This pillar,one of a pair, sits above Norwich Market in front of City Hall. Egyptian-style
bas-reliefs adorn its surface.
The village sign at Quidenham n Norfolk depicts Boudicca who was queen of the Iceni
Celts. She is riding her two-horse chariot. When the Romans assaulted Boudicca
and her family, she took her revenge by slaughtering the Romans at Colchester, St.
Albans and London. She was chosen as a subject for the sign because a rumour persists
that she lived nearby and was buried in a mound not far from Quidenham Church. The
sign was designed by Mrs. MacNamara and is made of painted metal.
Here we have a Roman centaurian carved in oak and painted on a village sign at Anmer
in Norfolk. A local tradition says that the Romans fought Queen Boudicca in the
vicinity of the village. Anmer is on the Sandringham royal estate and the sign was
a gift to the Queen from the Royal Boy Scout’s Association. On top of the sign is
the royal coat of arms. The sign was painted by Harry Carter of Swaffham. He taught
art and woodwork at Hamond’s Grammar School in Swaffham and he was the nephew of
the Eygptologist, Howard Carter, famous for his association with Tutankhamen’s tomb.
When mercenaries from northern Europe came to England after the Romans had left to
help the Romano-British defend England against attacking invaders such as the Picts,
many of their relatives and descendants settled in East Anglia. Among these settlers
were Angles and Saxons, known collectively as Anglo-Saxons. A great number of our
villages where they settled are named after them. Saxlingham is one of them. Another
example is Framlingham, which is named after a Saxon called Framela, ‘Ing’ referring
to his family, and ‘ham’ referring to his place of residence. So Framlingham means
‘The home of the family of Framela’.
The village sign at Saxlingham in Norfolk is made of natural oak. On it is carved
the full-length figure of a Saxon who founded the village in 832 AD. His name was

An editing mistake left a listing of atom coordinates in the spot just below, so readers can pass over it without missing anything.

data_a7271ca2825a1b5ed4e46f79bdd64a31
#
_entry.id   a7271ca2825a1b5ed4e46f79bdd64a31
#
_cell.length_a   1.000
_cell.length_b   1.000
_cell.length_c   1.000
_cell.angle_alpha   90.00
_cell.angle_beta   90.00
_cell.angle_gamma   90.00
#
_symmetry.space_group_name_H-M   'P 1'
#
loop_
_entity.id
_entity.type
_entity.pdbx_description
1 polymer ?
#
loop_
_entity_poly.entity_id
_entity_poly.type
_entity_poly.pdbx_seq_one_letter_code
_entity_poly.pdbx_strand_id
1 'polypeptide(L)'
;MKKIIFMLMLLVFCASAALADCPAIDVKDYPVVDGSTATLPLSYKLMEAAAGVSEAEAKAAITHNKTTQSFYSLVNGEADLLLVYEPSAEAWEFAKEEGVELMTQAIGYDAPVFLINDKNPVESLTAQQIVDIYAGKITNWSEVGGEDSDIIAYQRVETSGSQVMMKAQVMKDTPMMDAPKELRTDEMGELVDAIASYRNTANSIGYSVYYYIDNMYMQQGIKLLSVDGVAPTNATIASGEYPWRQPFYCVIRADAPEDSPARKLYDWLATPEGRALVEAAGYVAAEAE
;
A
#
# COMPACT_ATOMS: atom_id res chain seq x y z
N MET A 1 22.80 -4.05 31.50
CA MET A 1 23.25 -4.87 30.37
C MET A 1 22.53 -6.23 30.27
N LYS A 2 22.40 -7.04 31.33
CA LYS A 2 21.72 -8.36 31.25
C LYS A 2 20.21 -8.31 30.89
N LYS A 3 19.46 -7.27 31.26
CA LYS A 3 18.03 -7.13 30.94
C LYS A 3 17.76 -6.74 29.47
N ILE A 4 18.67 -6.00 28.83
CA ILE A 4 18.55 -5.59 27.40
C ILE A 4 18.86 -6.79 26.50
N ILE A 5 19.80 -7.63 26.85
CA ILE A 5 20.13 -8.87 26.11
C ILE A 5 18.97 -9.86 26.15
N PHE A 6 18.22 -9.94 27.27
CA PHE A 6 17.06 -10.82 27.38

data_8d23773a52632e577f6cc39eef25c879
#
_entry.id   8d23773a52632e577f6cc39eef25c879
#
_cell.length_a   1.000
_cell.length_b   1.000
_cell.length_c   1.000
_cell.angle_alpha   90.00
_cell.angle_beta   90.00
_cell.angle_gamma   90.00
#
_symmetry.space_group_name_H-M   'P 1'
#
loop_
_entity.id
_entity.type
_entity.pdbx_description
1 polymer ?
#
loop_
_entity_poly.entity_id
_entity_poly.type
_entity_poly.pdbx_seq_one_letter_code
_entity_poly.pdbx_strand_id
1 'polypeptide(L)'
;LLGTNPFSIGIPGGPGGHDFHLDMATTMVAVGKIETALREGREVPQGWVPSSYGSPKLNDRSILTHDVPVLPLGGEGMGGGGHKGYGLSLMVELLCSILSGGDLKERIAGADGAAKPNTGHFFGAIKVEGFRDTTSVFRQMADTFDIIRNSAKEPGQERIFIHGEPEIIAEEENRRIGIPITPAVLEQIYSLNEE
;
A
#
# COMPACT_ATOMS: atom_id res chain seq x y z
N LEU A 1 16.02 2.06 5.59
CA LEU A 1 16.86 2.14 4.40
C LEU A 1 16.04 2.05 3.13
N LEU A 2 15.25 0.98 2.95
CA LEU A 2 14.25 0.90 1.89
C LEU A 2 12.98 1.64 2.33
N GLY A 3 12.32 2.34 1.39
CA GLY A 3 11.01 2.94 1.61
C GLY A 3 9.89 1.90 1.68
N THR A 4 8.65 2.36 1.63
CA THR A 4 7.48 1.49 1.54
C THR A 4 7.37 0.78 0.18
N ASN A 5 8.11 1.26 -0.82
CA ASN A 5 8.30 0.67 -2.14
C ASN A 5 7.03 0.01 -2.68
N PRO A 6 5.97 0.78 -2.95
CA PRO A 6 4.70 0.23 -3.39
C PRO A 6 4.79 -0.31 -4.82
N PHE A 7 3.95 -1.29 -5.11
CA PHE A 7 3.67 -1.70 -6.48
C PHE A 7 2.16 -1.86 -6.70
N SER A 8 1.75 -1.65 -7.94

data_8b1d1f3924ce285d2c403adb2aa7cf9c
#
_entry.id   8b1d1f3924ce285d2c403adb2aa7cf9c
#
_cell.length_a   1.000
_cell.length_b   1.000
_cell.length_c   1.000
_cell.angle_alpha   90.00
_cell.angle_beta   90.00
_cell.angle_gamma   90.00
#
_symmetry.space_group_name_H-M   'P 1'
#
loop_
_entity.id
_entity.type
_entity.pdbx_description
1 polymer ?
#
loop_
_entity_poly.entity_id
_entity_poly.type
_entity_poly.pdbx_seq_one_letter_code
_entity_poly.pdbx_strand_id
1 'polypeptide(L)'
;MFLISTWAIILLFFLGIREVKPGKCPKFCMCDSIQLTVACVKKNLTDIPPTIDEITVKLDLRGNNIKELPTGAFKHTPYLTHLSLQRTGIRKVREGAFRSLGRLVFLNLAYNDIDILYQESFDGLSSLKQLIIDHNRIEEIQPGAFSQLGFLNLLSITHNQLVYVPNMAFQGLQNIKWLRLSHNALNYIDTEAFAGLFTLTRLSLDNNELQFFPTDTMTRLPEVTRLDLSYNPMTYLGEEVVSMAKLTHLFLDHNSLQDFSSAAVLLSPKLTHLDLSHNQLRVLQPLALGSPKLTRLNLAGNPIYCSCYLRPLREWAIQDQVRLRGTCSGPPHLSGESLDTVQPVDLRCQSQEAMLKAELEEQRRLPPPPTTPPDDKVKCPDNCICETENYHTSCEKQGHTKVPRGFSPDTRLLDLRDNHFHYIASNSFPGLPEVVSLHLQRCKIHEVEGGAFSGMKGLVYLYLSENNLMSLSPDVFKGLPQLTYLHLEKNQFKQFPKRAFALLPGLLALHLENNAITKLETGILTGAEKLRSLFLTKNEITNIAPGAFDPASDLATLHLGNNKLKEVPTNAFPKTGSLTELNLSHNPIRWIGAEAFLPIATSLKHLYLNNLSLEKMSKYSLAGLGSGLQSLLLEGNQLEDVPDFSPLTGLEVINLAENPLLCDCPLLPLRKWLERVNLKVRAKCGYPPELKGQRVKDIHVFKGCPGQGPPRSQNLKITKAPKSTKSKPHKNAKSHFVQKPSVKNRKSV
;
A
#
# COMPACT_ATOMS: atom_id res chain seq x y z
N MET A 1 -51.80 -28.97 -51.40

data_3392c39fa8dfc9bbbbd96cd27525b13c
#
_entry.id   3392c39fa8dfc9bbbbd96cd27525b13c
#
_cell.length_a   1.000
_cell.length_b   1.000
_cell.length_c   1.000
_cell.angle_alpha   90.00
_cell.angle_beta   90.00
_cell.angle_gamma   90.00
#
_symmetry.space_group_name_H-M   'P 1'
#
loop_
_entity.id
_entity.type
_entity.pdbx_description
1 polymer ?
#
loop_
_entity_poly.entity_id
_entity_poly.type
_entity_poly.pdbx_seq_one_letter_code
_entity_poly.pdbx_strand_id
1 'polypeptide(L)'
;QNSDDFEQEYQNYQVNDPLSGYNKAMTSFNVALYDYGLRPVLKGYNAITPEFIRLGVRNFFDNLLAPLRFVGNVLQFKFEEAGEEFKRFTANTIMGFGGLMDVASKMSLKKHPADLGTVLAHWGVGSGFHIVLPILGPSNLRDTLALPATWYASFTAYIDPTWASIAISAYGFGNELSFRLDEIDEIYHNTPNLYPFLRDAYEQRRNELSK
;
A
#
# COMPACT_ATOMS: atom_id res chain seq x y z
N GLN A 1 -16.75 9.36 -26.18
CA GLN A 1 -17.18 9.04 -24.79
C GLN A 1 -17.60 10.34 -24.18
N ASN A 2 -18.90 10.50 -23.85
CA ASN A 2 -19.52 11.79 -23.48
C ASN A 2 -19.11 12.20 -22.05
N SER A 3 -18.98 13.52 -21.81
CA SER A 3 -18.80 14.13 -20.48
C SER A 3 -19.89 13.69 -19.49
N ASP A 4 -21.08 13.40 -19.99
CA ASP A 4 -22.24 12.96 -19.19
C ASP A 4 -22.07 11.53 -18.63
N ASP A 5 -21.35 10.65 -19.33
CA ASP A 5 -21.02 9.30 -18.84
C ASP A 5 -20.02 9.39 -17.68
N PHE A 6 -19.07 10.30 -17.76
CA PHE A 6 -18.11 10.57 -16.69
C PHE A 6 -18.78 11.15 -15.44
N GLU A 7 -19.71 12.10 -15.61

either Seaxel, Seaxhelm or something similar. The sign was a gift from Mrs Campbell
Steward who lived at the Old Hall in the village from 1914. The carving was done
by a sculptor who carved his initials and date on the back, which reads ‘D.J.D. 1968.’
The village sign at Somerleyton in Suffolk shows a Viking in fighting mode with his
boat behind. The Vikings from Norway arrived in the area in the ninth century, having
sailed up the River Waveney. The sign was designed by Mrs Steward of Lowestoft and
was made by S.C. Pearce and Sons of Bredfield. It was erected in 1949 by Lord and
Lady Somerleyton to mark their Silver Wedding Anniversary.
This is the head of a Saracen. It is carved on the outside of the seventeenth-century
Saracen’s Head Hotel in Diss, Norfolk. A Saracen was an Arab or Muslim at the time
of the Crusades.
The village sign at Necton in Norfolk depicts a Saxon warrior. The name of the village
is Saxon in origin and means ‘a homestead by a neck of land.’
The Normans arrived in England towards the end of the eleventh century. When their
leader, William, defeated King Harold at the Battle of Hastings in 1066 he became
King. The story of the events leading to the Norman conquest is told in the famous
Bayeux Tapestry. This very long embroidery (tapestry is a misnomen) has inspired
a recent mosaic that has been laid on the ground at the Riverside development in
Norwich. It is situated near the footbridge that crosses the River Wensusm. The
subject matter of the mosaic is the legacy that the Normans left behind in Norwich
by their stone building programme. As the words above the mosaic tell us ‘The Normans
sailed up the Wensum with stone to build Norwich Castle and Cathedral’. For pictures
of the mosaic and more information go to http://www.thejoyofshards.co.uk/mosaicsorguk/norwich/norma n.shtml
A stone replica of a Roman coin on the wall of a road underpass in Colchester in
This stone carving represents Eudo, a Norman, who was a steward of king William I.
He was involved in setting up monastic orders and apparently was responsible for
the building of Colchester Castle. He stands in a niche on the front facade of Colchester
Town Hall with helmet, shield and sword. The sword points downward as a sign, not
of battle, but of Christianity. The building to which he’s attached was built in
1898, was designed by Sir John Belcher, and is Grade I listed.
Recent archeological evidence in reference to Quidenham suggests that a location
known as ‘Viking’s Mound’ is not that of an iron age burial, but the remains of what
was once a Norman motte and bailey castle, probably built by the d’Albini family.